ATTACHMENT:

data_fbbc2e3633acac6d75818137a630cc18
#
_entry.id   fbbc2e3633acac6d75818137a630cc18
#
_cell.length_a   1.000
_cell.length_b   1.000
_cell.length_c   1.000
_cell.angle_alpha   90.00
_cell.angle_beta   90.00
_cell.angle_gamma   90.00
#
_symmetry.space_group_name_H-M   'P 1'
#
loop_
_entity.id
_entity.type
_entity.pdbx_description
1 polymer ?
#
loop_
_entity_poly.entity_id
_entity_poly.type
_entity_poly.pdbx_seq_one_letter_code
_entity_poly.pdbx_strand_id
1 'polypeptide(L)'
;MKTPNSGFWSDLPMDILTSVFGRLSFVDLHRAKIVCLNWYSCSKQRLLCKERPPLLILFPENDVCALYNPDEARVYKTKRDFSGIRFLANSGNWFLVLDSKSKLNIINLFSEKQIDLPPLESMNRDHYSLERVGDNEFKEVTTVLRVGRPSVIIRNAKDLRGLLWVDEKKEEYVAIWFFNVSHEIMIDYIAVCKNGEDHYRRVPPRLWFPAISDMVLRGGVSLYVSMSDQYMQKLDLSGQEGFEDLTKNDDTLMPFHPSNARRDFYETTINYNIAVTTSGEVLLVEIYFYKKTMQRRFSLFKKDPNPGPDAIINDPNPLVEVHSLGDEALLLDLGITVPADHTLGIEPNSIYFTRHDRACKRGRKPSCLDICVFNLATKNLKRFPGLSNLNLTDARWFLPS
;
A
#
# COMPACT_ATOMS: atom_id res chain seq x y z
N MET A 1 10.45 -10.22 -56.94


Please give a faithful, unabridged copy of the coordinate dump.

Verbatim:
data_fbbc2e3633acac6d75818137a630cc18
#
_entry.id   fbbc2e3633acac6d75818137a630cc18
#
_cell.length_a   1.000
_cell.length_b   1.000
_cell.length_c   1.000
_cell.angle_alpha   90.00
_cell.angle_beta   90.00
_cell.angle_gamma   90.00
#
_symmetry.space_group_name_H-M   'P 1'
#
loop_
_entity.id
_entity.type
_entity.pdbx_description
1 polymer ?
#
loop_
_entity_poly.entity_id
_entity_poly.type
_entity_poly.pdbx_seq_one_letter_code
_entity_poly.pdbx_strand_id
1 'polypeptide(L)'
;MKTPNSGFWSDLPMDILTSVFGRLSFVDLHRAKIVCLNWYSCSKQRLLCKERPPLLILFPENDVCALYNPDEARVYKTKRDFSGIRFLANSGNWFLVLDSKSKLNIINLFSEKQIDLPPLESMNRDHYSLERVGDNEFKEVTTVLRVGRPSVIIRNAKDLRGLLWVDEKKEEYVAIWFFNVSHEIMIDYIAVCKNGEDHYRRVPPRLWFPAISDMVLRGGVSLYVSMSDQYMQKLDLSGQEGFEDLTKNDDTLMPFHPSNARRDFYETTINYNIAVTTSGEVLLVEIYFYKKTMQRRFSLFKKDPNPGPDAIINDPNPLVEVHSLGDEALLLDLGITVPADHTLGIEPNSIYFTRHDRACKRGRKPSCLDICVFNLATKNLKRFPGLSNLNLTDARWFLPS
;
A
#
# COMPACT_ATOMS: atom_id res chain seq x y z
N MET A 1 10.45 -10.22 -56.94